Lauren holds a B.A. in Ecology & Conservation Biology from Boston University and completed her PhD. in agroecology and sustainable food systems at Cornell University. In her free time, she loves enjoying the outdoors with her husband and their dog, cooking delicious food for friends and family, and teaching Zumba.
Kelsey Grimsley graduated from UC Santa Cruz with a B.A. in Politics. Right out of college Kelsey gained valuable experience working with diverse populations through jobs in grassroots organizing, community engagement projects, and congressional offices. They lived at a Buddhist retreat center, off-the-grid in Santa Cruz County, where they explored how to live a sustainable lifestyle first-hand, while working for the center as Community Relations Coordinator.
Kelsey has always been passionate about environmental stewardship and social justice, which has informed their career path and led them to working here at OFRF. They are excited and proud to be a part of an organization that has a meaningful mission that aligns with their passions.
As the Partnership and Development Manager, Haley oversees OFRF’s individual, corporate, and foundation fundraising as well as strategic partnerships. She believes that building strong collaborative relationships across the food system will better support sustainable farmers, and help us mitigate and adapt to climate change. Prior to her current role, she helped manage OFRF’s research and education program, including OFRF’s grant program and grower education projects.
Over the past decade, Haley has sought to build a more equitable and sustainable food system, all starting as a child growing up in San Francisco. Prior to OFRF, she oversaw operations and staff for Pineapple Collaborative, a community for womxn who love food, conducted large-scale food access program evaluations, farmed organic land, handled sourcing and logistics for a farm share, and more. She has a Master’s in Food Studies from New York University, where she focused on sustainable food systems and the organic supply chain, publishing two papers on the ways certified organic handlers support organic producers. She holds a B.A. in Sociology and Spanish from Wesleyan University, and a graduate certificate in Sustainable Agriculture and Food Systems from Tufts University’s Friedman School of Nutrition.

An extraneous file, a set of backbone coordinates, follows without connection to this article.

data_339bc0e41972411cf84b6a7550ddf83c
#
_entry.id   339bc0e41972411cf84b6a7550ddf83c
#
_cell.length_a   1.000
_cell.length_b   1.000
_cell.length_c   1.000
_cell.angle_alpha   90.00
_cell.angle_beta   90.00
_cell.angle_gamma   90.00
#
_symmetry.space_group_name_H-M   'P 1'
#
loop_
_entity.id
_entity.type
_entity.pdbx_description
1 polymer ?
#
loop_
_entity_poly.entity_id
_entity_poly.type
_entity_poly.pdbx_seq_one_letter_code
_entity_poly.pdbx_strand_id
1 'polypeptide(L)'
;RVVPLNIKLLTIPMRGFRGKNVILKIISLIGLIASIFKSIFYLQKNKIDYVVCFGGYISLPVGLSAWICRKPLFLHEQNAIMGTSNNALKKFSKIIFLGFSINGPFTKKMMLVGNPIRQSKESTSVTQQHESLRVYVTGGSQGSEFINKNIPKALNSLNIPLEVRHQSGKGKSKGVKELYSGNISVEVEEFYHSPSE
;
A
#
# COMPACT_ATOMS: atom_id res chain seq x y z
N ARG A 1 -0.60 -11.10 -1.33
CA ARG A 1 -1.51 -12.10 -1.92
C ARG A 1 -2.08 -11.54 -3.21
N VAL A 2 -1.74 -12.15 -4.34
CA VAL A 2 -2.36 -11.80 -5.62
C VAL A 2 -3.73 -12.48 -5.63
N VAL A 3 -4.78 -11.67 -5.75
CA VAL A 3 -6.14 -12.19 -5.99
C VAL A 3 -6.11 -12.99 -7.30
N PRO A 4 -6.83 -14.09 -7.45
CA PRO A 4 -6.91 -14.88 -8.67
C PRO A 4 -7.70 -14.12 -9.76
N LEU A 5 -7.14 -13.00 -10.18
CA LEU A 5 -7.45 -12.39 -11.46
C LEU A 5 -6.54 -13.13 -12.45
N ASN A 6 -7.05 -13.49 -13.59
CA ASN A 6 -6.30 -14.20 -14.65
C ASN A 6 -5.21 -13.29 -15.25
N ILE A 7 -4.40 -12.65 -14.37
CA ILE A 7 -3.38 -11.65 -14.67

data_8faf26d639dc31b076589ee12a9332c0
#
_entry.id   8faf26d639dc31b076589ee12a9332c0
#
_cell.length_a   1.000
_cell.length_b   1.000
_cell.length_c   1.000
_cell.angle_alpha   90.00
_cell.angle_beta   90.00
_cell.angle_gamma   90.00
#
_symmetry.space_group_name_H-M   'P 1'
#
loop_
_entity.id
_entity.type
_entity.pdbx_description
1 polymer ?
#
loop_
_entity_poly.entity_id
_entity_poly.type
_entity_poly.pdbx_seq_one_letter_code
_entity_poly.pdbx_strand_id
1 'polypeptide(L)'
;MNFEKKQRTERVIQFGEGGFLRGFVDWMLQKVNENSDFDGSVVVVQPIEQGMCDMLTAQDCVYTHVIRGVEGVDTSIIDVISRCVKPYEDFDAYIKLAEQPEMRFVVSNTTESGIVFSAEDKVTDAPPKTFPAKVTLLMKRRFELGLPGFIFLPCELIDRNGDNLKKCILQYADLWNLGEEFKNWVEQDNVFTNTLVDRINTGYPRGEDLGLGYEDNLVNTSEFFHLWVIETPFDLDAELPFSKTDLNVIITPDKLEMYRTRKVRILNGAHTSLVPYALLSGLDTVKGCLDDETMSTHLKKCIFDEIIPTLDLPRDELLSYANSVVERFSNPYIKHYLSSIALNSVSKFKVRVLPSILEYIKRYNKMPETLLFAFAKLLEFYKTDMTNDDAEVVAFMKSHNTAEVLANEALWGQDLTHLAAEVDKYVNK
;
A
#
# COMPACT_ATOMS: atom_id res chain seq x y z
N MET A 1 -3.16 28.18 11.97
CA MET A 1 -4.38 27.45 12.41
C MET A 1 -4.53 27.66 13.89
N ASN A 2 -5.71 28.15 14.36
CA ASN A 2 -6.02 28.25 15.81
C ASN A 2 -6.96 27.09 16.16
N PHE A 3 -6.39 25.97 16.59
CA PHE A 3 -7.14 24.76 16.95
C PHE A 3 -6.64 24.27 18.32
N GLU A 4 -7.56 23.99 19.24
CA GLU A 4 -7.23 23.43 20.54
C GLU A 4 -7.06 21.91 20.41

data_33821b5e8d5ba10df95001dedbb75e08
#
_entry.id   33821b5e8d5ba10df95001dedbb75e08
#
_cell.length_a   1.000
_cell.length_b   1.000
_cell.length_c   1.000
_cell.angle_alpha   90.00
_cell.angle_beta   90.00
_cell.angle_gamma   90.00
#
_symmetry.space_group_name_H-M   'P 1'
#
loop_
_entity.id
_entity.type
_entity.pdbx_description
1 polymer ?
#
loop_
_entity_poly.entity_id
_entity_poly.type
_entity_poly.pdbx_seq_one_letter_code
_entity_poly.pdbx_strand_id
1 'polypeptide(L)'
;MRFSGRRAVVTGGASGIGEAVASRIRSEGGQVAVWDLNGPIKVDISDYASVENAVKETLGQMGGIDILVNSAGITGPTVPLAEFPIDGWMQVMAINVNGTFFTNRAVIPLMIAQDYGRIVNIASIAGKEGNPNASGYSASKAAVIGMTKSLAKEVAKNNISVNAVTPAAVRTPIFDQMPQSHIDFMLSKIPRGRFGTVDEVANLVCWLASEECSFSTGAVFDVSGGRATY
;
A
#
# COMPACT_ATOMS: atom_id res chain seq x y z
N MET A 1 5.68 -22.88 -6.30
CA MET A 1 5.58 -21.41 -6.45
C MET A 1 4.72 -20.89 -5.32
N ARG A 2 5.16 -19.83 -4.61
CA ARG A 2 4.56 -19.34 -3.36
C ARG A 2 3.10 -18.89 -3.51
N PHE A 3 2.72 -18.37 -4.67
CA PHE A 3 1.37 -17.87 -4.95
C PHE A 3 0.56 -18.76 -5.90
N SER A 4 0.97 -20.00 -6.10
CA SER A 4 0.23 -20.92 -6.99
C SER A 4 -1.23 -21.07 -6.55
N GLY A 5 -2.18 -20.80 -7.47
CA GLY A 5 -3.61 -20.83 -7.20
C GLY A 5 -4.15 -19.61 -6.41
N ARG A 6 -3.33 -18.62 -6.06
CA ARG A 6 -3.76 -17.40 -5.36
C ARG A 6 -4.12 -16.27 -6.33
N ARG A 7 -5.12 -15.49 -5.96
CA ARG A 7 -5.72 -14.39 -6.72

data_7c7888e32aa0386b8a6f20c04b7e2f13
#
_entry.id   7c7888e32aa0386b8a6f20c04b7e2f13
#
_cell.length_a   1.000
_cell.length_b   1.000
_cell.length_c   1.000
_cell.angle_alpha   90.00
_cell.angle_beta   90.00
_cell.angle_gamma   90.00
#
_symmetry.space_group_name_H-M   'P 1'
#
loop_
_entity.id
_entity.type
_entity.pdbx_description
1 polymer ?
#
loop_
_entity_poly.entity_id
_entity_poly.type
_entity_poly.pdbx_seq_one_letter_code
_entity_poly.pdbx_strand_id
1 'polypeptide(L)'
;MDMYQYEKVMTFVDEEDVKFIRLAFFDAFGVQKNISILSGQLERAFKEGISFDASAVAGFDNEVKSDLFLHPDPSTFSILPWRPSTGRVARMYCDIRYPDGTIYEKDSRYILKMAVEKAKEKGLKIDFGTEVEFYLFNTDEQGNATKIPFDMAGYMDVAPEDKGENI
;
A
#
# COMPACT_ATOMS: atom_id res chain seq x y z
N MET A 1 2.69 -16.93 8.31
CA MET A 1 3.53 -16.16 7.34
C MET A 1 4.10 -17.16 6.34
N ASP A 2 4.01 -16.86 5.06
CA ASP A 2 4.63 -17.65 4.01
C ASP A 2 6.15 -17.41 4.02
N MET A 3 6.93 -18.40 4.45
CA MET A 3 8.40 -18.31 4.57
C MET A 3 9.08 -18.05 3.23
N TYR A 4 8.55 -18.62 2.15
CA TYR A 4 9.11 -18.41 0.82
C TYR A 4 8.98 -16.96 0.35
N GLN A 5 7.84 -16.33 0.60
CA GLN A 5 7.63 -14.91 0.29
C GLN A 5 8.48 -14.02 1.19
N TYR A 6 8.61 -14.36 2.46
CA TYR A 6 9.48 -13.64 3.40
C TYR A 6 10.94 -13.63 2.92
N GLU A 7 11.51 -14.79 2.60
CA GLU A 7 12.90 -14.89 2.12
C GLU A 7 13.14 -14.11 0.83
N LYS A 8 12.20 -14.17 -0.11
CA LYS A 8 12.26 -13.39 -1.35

When she isn’t working, you can usually find Haley traipsing around local farms, exploring new hikes, eating dumplings, and cooking with lots of vegetables.
Sheila Golden brings over ten years of program development and management experience from sustainable agriculture non-profits and UC Cooperative Extension. She leads OFRF’s grant-writing process and supports staff with program planning and implementation. She has a MS from UC Davis in Community and Regional Development.
Brise Tencer brings 20 years of leadership experience working on organic food policy, farming, and research issues to OFRF. Ms. Tencer most previously served as Director of Policy and Programs for California Certified Organic Farmers (CCOF), where she managed the government affairs and grower education program, coordinated their regional chapters of members, and ran a grant-making program. Prior to that, she served as lead lobbyist on food and agriculture issues for the Union of Concerned Scientists. There she developed legislative campaigns on a range of agriculture issues, including organic (focusing on the connection between organic practices and climate change), USDA research priorities, and food safety. She also worked on a successful campaign to end overuse of antibiotics in livestock production.
Brise worked as Acting Policy Program Director and later as Legislative Coordinator for The Organic Farming Research Foundation from 2000 to 2006. During this time she helped initiate the Organic Agricultural Caucus in the U.S. House of Representatives and the Organic Farmers Action Network (OFAN), a grassroots political action network to support organic-friendly policies. She helped secure language in the Agriculture Risk Management Act of 2000, which said that organic farming was considered a “good farming practice”, that enabled organic producers to be eligible to participate in federal crop insurance programs for the first time.
Ms. Tencer has served on the boards of the Northwest Center for Alternatives to Pesticides, the California Climate and Agricultural Network, and the National Sustainable Agriculture Coalition.
Ms. Tencer holds a B.A. in Community Studies from University of California, Santa Cruz and received both a Certificate in Conflict Resolution and a M.A. in International Environmental Policy from the Monterey Institute of International Studies.